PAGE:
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With traffic jams and car pollution causing major problems in city development, Odense, an ancient town in Denmark, is offering an alternative way of going out. They want you to use a bicycle.
Now, the green idea of bicycling is on display at the World Expo's Denmark Pavilion.
Roaming around the lanes surrounding the Little Mermaid on bicycle is a pleasing way to tour the Denmark Pavilion.
A tourist said, "I rode a bicycle at 13 or 14 years old, and haven't ridden one for many years. And I miss those days with a bicycle."
Once hailed as the kingdom of the bicycle, now the average ownership of the vehicle in China is only 32 percent, while the percentage in Denmark is 83 percent. This staff member from Denmark spoke in fluent Chinese to illustrate the contrast.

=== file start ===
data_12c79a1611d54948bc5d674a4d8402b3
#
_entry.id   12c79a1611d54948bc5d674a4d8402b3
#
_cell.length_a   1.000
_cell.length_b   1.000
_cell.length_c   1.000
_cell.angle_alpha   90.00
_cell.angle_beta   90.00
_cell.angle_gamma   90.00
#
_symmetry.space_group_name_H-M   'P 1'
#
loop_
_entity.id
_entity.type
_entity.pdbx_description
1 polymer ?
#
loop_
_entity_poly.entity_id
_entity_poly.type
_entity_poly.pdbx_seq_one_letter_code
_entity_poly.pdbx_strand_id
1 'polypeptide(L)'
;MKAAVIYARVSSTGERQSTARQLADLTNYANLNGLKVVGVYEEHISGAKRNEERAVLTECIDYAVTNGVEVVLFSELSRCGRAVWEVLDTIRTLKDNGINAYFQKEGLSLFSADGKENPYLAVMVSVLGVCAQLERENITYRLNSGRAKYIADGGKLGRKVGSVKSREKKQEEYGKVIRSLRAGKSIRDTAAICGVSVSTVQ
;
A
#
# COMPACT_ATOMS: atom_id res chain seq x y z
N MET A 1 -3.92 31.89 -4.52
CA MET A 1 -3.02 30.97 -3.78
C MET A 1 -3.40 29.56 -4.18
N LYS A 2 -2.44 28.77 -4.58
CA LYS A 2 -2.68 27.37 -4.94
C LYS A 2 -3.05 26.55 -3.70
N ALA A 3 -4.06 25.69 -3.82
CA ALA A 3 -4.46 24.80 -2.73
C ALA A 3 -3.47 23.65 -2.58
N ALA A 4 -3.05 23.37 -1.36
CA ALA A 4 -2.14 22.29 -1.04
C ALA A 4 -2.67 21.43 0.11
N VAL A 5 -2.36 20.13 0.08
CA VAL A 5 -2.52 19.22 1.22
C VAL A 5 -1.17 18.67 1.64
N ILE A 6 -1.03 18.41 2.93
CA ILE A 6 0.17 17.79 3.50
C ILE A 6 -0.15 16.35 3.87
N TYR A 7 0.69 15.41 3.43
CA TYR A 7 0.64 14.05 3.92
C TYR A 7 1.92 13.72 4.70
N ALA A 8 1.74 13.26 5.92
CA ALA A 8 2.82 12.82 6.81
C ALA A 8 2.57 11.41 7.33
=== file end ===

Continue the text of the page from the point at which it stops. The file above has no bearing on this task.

|The green idea of bicycling is on display at the World Expo's Denmark Pavilion.|
A staff member said, "In the past China was the "kingdom of bicycle." Now, perhaps Denmark is."
In the 1960s, the ownership of private cars were on the rise in Europe, but the ancient town Odense began to build bicycle paths. In 1999, there was a great resurgence of bicycle use in the town. Signal lamps were set up on the bicycle paths, with some paths prohibiting cars to pass through. Also, streetside air pumps and water fountains are provided.
As a result, traffic accidents dropped by 20 percent in the past four years, and the release of carbon dioxide is 15,000 tons less.
One of the people showing up to experience the cycling tour at the Denmark Pavilion was an official from the Traffic Department of Minhang District in Shanghai. The district offers free bicycle renting services for its residents to boost the idea of a green outing.
From bicycle to car, is a living standard improvement, while from car to bicycle, is an advancement of attitude.